Luristan Bronze Axe Head

£ 500.00

A Luristan cast bronze axe head featuring a cylindrical socket with a crescent shaped collar which rises sharply at the back and curls over above the protruding knob. Incised horizontal bands further decorate the shaft around the top and bottom. The blade features a crescent shape and is slightly convex with the upper and lower edge strengthened by thickening. Some patination remains on the surface.

Date: Circa 1250-650 BC
Provenance: The J.L Private Collection, Surrey. Previously from a German private collection, Cologne.
Condition: Fine condition


SKU: CY-15 Category: Tag:

Bronze weapons represent the most common examples of Luristan metalwork and some of the finest weaponry then available. Among these, shaft-hole axes, adzes and pick-axes have been reported in great numbers and in a variety of forms. They have been vital to understanding the chronology and development of bronze metallurgy in the Lorestan region. Specifically, axe-heads such as this fine example reflect the influence of Elamite and Mesopotamian metalwork in the area. Mostly recovered in funerary contexts, Luristan weapons were likely to have been used not only in everyday life, but also hold ceremonial purposes.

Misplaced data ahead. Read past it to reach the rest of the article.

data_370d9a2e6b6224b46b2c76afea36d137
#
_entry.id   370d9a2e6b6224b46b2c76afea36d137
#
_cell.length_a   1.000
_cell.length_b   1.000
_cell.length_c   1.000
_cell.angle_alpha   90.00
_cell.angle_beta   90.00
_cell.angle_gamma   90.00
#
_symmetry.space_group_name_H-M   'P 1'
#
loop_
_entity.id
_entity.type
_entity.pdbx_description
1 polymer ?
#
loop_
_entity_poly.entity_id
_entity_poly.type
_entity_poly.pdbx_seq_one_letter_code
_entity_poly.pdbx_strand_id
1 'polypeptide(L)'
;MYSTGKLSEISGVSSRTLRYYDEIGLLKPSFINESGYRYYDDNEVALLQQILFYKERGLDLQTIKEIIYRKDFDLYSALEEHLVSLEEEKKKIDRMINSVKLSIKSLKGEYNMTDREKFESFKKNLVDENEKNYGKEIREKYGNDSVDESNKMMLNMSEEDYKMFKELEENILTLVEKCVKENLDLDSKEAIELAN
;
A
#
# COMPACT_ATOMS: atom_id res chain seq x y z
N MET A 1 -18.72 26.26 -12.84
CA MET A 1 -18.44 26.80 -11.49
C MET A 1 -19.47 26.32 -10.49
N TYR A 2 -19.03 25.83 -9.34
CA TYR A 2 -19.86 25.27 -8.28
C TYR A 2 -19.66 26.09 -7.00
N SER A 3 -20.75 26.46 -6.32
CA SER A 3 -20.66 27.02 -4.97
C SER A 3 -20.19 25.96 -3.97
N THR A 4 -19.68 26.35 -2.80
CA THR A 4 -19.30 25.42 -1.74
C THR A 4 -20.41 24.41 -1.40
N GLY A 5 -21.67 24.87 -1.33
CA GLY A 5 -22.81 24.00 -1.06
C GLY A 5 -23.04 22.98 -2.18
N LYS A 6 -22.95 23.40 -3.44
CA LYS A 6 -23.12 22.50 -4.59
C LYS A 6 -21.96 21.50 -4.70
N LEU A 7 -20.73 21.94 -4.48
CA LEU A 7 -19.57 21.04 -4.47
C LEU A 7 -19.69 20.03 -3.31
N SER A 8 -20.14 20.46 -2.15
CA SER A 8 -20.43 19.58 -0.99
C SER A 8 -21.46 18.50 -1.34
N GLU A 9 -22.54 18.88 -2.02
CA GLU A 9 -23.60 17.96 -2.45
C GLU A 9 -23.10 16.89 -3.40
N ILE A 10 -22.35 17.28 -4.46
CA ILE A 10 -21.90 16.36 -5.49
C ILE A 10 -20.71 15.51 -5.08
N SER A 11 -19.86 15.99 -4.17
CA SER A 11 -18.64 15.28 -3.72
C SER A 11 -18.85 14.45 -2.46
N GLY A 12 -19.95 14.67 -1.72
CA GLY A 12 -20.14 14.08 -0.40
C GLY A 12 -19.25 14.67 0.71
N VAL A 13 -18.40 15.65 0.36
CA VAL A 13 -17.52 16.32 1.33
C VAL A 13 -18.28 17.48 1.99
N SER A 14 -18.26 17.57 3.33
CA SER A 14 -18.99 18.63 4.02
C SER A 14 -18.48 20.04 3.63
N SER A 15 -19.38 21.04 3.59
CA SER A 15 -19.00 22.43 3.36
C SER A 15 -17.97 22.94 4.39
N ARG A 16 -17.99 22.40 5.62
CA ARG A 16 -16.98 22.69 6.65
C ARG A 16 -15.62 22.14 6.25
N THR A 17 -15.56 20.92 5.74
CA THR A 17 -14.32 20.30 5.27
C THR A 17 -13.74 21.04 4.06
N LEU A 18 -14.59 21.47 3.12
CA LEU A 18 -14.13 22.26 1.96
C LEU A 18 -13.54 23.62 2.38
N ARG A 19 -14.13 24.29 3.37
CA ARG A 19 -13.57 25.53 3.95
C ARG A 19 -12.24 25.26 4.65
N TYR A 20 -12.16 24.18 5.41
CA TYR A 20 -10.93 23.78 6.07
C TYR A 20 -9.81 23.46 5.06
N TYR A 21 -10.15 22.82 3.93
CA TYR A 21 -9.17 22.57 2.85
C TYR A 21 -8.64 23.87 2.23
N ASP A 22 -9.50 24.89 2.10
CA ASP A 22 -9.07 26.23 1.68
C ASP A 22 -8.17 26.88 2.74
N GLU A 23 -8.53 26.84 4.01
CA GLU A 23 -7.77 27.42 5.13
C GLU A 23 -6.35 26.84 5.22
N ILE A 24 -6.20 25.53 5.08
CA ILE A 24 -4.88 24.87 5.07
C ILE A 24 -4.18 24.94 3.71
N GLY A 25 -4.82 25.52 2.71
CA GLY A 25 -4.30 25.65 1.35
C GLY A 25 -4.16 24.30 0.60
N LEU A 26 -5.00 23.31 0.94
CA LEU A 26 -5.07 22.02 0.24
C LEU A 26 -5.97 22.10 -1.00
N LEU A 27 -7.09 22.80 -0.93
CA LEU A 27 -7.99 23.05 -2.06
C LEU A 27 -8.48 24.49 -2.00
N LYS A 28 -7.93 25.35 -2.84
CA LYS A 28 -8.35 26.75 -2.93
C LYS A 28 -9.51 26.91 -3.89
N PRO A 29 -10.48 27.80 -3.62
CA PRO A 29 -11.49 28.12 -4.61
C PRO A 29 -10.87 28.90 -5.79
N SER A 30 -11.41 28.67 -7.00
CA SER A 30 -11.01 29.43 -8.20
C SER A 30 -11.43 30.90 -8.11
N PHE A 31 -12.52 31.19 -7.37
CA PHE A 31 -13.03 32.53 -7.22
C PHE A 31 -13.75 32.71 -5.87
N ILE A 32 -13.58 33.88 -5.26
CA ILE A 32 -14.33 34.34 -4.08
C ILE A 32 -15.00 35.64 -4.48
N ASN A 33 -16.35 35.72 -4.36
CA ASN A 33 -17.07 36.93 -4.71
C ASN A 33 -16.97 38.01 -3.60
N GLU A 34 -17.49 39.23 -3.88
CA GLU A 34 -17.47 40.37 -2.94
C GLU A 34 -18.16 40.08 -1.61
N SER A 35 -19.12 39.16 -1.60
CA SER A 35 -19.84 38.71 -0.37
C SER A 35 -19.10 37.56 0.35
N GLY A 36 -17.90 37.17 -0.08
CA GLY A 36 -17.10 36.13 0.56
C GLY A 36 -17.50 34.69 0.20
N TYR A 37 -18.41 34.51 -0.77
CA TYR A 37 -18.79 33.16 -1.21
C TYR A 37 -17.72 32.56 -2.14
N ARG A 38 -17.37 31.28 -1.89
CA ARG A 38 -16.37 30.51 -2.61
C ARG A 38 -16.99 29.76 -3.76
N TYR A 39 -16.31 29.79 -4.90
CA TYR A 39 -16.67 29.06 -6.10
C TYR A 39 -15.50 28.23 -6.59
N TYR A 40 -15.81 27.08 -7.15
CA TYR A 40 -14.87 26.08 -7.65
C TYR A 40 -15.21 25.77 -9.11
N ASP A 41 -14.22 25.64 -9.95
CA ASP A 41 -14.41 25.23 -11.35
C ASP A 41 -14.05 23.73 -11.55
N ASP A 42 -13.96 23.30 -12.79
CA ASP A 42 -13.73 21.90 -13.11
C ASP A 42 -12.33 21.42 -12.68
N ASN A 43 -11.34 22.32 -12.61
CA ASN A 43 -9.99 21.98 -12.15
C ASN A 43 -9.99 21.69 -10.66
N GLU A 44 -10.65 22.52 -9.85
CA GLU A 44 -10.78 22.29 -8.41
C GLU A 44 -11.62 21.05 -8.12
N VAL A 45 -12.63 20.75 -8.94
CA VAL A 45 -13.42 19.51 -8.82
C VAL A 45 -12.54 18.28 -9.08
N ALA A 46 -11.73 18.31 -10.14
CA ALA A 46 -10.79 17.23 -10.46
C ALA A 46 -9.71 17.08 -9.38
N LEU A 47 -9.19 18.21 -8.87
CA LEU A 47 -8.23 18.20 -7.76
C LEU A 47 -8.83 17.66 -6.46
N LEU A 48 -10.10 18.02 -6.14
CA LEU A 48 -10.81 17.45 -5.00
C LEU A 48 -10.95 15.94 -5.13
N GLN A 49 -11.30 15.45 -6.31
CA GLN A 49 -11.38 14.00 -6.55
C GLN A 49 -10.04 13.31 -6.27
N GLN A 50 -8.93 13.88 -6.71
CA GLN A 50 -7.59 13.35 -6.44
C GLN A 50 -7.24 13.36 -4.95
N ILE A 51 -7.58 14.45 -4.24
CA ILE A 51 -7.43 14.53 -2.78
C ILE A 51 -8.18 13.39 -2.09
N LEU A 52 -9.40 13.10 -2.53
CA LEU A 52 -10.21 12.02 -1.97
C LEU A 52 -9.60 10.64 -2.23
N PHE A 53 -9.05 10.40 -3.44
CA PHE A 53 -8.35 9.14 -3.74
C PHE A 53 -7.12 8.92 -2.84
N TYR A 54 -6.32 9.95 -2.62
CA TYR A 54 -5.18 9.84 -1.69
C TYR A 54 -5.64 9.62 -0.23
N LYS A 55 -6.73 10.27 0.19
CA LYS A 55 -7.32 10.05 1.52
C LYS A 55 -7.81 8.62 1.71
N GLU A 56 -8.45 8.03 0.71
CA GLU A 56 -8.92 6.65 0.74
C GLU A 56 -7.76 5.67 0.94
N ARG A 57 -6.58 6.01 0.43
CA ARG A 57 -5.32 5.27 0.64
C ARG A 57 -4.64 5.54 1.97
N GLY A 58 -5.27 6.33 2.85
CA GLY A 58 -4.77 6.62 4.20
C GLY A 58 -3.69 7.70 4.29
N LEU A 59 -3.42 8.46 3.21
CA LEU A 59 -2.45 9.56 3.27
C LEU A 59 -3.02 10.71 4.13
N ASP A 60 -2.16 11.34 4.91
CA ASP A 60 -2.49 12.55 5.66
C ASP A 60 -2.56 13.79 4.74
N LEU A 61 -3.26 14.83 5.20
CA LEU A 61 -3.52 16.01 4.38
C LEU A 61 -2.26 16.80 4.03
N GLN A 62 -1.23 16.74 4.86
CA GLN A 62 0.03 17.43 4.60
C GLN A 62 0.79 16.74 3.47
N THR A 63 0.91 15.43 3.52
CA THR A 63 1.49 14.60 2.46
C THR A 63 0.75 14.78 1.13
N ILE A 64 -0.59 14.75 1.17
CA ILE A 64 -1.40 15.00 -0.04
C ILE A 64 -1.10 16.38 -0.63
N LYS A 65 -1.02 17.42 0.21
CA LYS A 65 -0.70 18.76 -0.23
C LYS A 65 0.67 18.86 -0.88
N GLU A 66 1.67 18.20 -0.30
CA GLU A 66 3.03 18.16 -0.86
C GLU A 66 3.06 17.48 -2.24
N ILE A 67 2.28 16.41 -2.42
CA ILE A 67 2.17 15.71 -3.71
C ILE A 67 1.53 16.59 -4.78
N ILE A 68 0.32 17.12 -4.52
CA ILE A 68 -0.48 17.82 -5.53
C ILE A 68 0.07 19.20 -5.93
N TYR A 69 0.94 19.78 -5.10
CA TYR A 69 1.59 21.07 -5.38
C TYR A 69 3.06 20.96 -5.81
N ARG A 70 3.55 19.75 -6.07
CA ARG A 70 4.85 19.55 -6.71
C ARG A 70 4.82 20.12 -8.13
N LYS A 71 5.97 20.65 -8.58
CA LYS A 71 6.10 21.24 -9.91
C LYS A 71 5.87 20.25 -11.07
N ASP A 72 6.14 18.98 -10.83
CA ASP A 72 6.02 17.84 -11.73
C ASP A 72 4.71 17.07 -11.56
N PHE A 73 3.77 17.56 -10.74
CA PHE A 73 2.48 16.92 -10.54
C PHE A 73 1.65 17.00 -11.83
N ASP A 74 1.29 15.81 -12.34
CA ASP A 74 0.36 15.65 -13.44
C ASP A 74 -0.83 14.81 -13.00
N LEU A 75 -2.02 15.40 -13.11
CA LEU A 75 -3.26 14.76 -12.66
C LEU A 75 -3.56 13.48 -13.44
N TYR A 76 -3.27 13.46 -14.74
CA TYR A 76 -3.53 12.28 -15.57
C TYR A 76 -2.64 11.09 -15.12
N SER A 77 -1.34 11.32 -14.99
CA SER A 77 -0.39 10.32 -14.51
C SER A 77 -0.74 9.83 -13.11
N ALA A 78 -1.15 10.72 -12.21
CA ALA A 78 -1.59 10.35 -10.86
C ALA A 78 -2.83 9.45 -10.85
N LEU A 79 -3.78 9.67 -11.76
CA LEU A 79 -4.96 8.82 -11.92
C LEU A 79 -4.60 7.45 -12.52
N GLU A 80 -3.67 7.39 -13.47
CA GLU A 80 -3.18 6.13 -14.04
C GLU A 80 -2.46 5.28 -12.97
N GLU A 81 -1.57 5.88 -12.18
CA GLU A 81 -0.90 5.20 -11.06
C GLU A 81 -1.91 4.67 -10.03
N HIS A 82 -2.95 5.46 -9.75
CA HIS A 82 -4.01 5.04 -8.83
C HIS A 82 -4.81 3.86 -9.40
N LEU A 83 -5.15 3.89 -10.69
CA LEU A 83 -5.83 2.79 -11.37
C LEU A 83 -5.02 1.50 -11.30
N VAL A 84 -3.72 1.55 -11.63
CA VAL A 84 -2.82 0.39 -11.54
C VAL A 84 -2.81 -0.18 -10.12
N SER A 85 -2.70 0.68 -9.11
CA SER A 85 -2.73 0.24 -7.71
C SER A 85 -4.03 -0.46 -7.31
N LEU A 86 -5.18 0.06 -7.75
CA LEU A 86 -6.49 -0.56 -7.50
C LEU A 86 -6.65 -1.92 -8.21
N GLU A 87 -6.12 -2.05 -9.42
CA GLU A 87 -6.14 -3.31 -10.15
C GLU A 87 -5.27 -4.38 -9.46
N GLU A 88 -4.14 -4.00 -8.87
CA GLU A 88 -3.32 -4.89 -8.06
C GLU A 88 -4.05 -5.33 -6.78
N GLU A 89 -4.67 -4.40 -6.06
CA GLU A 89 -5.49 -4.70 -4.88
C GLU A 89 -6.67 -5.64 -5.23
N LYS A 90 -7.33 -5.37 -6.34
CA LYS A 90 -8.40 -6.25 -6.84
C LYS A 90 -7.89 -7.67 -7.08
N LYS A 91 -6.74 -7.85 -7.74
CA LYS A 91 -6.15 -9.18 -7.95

To discover more about the Luristan Empire, please visit our relevant blog post: The Luristan Empire: Beauty of Bronze.

Weight 206.5 g
Dimensions L 11 x W 8 cm



Reference: For a similar shape,The British Museum, item 134913

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